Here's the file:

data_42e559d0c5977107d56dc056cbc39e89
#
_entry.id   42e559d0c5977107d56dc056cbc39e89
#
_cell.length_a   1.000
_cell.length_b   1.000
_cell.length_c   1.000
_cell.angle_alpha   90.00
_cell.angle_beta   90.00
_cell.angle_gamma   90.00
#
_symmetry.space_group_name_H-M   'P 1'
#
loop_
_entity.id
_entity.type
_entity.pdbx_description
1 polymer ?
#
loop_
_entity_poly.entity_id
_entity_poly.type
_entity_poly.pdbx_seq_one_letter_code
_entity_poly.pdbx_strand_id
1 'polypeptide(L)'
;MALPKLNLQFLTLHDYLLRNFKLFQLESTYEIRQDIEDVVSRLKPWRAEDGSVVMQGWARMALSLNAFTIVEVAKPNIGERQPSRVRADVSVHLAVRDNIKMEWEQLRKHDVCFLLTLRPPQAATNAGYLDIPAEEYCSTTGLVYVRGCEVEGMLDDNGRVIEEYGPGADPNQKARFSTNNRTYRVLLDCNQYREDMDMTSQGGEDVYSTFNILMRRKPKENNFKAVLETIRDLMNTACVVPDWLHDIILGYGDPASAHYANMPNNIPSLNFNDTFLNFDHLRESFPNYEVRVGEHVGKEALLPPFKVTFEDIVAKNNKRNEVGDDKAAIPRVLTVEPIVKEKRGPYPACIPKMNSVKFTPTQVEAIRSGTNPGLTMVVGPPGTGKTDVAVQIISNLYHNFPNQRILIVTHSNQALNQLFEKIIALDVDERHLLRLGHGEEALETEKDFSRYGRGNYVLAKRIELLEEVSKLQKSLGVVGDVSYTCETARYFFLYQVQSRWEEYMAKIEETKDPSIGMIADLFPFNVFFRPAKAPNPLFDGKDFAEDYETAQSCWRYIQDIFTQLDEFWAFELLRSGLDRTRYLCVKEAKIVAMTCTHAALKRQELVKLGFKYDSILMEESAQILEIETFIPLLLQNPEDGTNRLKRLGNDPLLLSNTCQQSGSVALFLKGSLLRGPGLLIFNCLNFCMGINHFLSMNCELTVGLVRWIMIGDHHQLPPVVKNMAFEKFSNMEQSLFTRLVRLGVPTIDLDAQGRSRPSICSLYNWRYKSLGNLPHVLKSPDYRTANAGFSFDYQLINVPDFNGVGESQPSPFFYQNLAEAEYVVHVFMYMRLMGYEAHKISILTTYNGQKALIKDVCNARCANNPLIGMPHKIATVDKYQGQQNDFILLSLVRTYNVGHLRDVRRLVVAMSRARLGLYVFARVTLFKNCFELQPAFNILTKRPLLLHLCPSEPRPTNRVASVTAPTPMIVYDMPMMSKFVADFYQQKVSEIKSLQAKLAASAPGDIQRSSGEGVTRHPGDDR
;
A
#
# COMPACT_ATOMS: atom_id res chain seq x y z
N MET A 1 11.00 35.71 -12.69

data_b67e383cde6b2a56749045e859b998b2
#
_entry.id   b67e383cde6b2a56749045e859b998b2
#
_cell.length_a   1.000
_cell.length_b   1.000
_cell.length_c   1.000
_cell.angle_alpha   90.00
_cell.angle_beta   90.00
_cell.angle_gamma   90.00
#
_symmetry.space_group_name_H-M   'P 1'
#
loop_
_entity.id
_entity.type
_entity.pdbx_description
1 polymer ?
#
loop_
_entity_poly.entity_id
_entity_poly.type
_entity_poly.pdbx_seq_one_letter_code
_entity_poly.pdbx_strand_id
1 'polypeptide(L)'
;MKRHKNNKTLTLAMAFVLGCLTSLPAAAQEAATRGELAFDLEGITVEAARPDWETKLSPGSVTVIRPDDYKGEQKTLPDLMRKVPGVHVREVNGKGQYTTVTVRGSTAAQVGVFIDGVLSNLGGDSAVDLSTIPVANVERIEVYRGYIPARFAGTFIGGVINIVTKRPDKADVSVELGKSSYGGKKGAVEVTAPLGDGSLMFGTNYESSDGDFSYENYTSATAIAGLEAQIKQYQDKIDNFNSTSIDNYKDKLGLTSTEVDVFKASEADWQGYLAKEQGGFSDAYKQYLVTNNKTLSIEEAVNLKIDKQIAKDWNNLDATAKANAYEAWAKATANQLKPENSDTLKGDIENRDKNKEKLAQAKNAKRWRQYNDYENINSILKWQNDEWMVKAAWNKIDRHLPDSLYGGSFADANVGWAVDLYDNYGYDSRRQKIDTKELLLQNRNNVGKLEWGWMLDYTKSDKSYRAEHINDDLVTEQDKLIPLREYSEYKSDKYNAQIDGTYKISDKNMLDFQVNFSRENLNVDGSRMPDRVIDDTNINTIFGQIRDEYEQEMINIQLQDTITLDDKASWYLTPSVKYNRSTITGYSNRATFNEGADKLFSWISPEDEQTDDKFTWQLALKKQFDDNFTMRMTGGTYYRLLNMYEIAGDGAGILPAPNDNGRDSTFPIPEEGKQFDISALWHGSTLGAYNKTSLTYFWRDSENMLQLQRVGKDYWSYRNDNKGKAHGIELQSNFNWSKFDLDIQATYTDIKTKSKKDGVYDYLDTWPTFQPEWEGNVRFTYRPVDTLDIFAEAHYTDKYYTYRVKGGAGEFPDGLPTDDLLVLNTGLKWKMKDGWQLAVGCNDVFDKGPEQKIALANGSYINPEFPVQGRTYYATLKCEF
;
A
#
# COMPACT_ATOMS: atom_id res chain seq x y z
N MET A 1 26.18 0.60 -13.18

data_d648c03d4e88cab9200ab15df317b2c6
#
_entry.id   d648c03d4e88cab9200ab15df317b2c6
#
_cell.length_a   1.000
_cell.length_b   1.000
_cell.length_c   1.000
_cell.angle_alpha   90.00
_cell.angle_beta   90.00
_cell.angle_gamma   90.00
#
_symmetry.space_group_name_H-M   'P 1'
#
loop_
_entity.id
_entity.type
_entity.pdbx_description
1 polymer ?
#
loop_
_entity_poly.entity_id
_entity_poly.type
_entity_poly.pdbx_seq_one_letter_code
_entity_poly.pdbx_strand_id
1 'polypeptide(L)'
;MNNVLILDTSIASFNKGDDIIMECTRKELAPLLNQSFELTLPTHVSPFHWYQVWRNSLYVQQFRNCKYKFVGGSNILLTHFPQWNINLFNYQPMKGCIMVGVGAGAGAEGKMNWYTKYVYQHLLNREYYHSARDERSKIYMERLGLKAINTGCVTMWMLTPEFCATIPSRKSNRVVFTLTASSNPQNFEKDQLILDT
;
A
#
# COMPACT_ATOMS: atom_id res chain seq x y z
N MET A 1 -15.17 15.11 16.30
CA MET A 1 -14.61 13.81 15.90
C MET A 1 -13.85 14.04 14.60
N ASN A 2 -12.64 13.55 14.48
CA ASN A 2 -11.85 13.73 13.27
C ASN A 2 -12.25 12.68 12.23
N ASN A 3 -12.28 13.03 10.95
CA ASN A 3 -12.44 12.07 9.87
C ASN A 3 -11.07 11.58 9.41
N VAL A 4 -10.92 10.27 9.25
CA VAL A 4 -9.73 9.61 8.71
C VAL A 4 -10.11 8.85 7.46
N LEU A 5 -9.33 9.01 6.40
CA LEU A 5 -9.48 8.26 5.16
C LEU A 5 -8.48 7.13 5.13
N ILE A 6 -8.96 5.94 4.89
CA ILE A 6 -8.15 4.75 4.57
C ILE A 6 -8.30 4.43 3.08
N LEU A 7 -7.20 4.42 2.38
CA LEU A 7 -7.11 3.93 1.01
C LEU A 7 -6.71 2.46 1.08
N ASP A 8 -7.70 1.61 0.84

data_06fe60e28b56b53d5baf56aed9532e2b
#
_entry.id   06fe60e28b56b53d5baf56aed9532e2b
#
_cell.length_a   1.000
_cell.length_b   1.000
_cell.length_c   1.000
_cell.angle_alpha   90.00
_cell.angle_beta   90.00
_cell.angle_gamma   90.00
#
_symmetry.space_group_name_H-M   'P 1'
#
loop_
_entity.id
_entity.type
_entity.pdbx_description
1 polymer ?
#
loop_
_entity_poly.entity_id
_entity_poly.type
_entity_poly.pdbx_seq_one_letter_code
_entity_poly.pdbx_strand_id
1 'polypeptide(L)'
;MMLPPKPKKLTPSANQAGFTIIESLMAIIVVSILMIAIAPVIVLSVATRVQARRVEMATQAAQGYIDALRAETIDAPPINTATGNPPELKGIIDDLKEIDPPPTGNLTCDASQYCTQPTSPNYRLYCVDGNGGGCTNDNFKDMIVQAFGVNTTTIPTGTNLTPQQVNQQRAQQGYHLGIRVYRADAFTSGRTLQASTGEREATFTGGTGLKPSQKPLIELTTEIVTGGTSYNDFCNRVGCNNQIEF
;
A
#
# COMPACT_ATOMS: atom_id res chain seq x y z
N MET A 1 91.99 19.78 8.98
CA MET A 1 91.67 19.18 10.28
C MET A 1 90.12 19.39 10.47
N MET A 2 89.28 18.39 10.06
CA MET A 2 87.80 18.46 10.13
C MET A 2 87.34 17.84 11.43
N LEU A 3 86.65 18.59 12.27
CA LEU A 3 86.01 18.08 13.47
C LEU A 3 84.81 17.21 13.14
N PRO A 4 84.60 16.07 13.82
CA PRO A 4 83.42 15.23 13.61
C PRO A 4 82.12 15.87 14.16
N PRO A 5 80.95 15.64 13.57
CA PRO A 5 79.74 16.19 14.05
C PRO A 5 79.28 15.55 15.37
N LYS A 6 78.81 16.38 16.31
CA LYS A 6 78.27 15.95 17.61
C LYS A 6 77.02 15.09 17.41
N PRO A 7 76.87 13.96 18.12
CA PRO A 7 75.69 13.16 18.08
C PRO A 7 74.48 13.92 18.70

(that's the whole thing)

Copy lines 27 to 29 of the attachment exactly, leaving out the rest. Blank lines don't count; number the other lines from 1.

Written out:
;
A
#